I watch transportation statistics all day, every day. It's my job, but it also fascinates me. After 30 years in this industry, working for carriers, 3PLs and shippers, I am able to piece together seemingly unrelated pieces of information and understand or even predict an emerging trend. Now and then, however, the data from one source contradicts data from another, equally reliable source, and I am left scratching my head.
Last week's spot market trends presented just that kind of challenge. Spot market capacity rebounded as expected from the July 4th holiday week, with a 25% week-over-week increase in truck posts. When a full, five-day week follows a four-day week, you expect a 25% increase in all load board activity, but load posts increased only 3.5%.
At the same time, there was a big increase in the volume of loads moved by many of the brokers who contribute data to DAT RateView.
Although both the load board data and the RateView data are associated with DAT products, there is an important difference between these two data sets. Brokers post loads in order to attract the attention of for-hire carriers, including owner-operators and small fleets. The broker wants to move a specific load, represented by a load post, and when trucks are tight, the load post may be refreshed more often to encourage the carriers to respond. Even when they have a reasonable expectation of covering the load with their core carriers, many brokers will post the load as a way to establish relationships with new carriers who can support their business in the future.
The RateView database, by comparison, is based on actual rate agreements. These records describe, in great detail, freight loads that have already moved on a specific lane, at an appointed time, for an agreed-upon rate.
This begs the question: If this representative group of brokers moved more loads last week than they did in the previous week, why didn't the load board volume reflect a big week-over-week increase?
There are a couple of factors in play here. First, shippers were slow to gear up after the holiday weekend, but trucks were ready to move, so there was looser capacity relative to the amount of freight being offered. Because the post-holiday week also marked the beginning of the typical July lull, a lot of the demand was accommodated by large and mid-sized contract fleets.
When shippers exhausted their list of core carriers, or the carriers ran out of capacity, one or the other would call 3PLs or freight brokers who had their own lists of core carriers. By the end of the week, the freight had been moved, and brokers covered many of those loads without posting them to a load board.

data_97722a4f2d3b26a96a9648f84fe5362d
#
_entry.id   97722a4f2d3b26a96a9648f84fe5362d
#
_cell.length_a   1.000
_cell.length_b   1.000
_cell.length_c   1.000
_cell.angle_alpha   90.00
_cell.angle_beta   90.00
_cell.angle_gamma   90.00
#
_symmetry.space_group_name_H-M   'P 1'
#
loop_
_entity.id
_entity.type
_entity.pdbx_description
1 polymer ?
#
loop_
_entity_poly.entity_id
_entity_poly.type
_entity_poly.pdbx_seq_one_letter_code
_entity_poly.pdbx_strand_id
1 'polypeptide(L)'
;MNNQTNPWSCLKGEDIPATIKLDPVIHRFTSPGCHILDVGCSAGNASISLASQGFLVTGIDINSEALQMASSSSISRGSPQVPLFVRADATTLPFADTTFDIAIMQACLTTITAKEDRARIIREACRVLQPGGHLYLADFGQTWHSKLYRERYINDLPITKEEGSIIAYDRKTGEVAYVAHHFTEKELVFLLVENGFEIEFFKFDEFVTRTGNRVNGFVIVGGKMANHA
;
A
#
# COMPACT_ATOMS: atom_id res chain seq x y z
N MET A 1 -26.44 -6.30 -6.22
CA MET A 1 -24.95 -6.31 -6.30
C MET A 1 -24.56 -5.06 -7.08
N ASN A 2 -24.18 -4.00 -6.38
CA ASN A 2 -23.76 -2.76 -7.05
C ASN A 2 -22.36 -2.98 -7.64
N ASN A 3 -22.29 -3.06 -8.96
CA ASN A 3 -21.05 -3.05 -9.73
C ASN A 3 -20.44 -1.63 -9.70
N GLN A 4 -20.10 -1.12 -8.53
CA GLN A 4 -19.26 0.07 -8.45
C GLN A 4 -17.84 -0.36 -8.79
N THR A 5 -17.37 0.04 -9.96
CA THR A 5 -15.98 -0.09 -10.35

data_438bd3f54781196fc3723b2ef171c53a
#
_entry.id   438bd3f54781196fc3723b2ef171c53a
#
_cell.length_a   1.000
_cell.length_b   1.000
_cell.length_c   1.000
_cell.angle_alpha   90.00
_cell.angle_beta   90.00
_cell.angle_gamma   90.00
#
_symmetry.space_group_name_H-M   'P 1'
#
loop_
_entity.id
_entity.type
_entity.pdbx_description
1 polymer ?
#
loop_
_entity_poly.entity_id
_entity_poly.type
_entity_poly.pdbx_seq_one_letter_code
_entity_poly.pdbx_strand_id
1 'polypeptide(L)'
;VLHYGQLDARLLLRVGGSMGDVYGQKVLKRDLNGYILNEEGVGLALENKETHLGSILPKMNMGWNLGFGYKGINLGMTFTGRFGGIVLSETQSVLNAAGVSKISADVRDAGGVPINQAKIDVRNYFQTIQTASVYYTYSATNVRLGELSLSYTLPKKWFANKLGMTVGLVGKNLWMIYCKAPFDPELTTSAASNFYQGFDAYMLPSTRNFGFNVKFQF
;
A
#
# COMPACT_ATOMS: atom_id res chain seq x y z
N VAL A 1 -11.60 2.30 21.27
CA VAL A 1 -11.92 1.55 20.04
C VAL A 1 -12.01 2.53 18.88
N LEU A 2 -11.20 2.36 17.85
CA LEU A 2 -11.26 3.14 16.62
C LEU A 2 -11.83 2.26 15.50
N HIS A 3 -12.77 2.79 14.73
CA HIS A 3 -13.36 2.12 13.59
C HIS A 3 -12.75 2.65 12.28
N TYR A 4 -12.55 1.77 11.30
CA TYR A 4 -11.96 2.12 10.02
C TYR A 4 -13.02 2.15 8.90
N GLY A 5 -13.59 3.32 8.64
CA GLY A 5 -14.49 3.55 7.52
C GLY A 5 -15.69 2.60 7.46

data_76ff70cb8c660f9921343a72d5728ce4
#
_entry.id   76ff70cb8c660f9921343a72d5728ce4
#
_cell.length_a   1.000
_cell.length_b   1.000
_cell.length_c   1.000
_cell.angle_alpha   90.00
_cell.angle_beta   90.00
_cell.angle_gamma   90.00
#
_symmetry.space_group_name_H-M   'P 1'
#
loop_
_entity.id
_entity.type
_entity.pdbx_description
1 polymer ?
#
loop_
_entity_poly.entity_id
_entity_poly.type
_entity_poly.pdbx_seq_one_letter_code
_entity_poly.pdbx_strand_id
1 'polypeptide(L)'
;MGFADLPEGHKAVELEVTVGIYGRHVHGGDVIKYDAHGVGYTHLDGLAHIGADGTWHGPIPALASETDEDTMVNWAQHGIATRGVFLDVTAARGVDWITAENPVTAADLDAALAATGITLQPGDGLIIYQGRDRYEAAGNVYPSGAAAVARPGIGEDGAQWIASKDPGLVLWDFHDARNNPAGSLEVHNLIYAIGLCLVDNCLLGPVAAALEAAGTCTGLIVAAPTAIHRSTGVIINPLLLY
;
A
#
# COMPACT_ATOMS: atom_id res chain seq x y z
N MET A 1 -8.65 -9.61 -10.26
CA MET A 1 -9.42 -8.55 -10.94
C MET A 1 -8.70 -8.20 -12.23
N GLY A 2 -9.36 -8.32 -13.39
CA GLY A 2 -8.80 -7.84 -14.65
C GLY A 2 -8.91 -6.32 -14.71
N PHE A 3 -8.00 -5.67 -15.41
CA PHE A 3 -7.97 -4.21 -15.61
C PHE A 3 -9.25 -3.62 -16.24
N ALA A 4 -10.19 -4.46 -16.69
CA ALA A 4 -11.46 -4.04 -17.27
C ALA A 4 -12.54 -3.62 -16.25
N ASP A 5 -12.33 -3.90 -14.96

In general, large fleets have been commanding a bigger share of truckload freight in recent months. Big improvements in driver turnover are one contributing factor. While large fleets likely increased their labor costs, they saved money in other ways. The improvement in driver retention means lower costs associated with recruitment, advertising, and training. Driver loyalty also supports big improvements in equipment utilization, so you don't hear so many complaints from fleet owners this year about unseated trucks.
For freight brokers, this is a "good news, bad news" scenario. Fuel costs are down, and small carriers are hungry for freight. Those conditions usually lead to improved margins for the broker. On the other hand, while seasonal freight volume remains soft, the brokers' top-line revenue doesn't grow.
More good news: July will be over soon, and the retail freight season should ramp up shortly after that. Meanwhile, brokers can use this time to emphasize business development, with new, value-added services, a new region or equipment type, or a customer and cargo type that has a different seasonal or regional focus from your current network.
Note that the recent trends also have a different seasonal impact on each of the three main equipment types. In RateView, which reflects loads that were moved by brokers, van load moves continued to increase after the holiday. Flatbed and reefer loads waned, however, compared to the previous week. Interestingly, when you look at the national average rates for line haul, excluding the fuel surcharge, van rates remain consistent with June averages, but flatbed and reefer rates were drifting down.
Freight volume should pick up again in a few weeks, as imports start to arrive in advance of the Christmas selling season. Regional shifts are already underway. Stay ahead of the trends with the Hot Market Maps in the DAT Power load board and DAT RateView, where you get a daily view of demand and capacity in your markets, by equipment type, or look at weekly summaries in DAT Trendlines for a broad overview.
A typical July lull eased capacity pressures after the Independence Day weekend. Load-to-truck ratios declined across the country, and van rates dropped in the Southeastern U.S.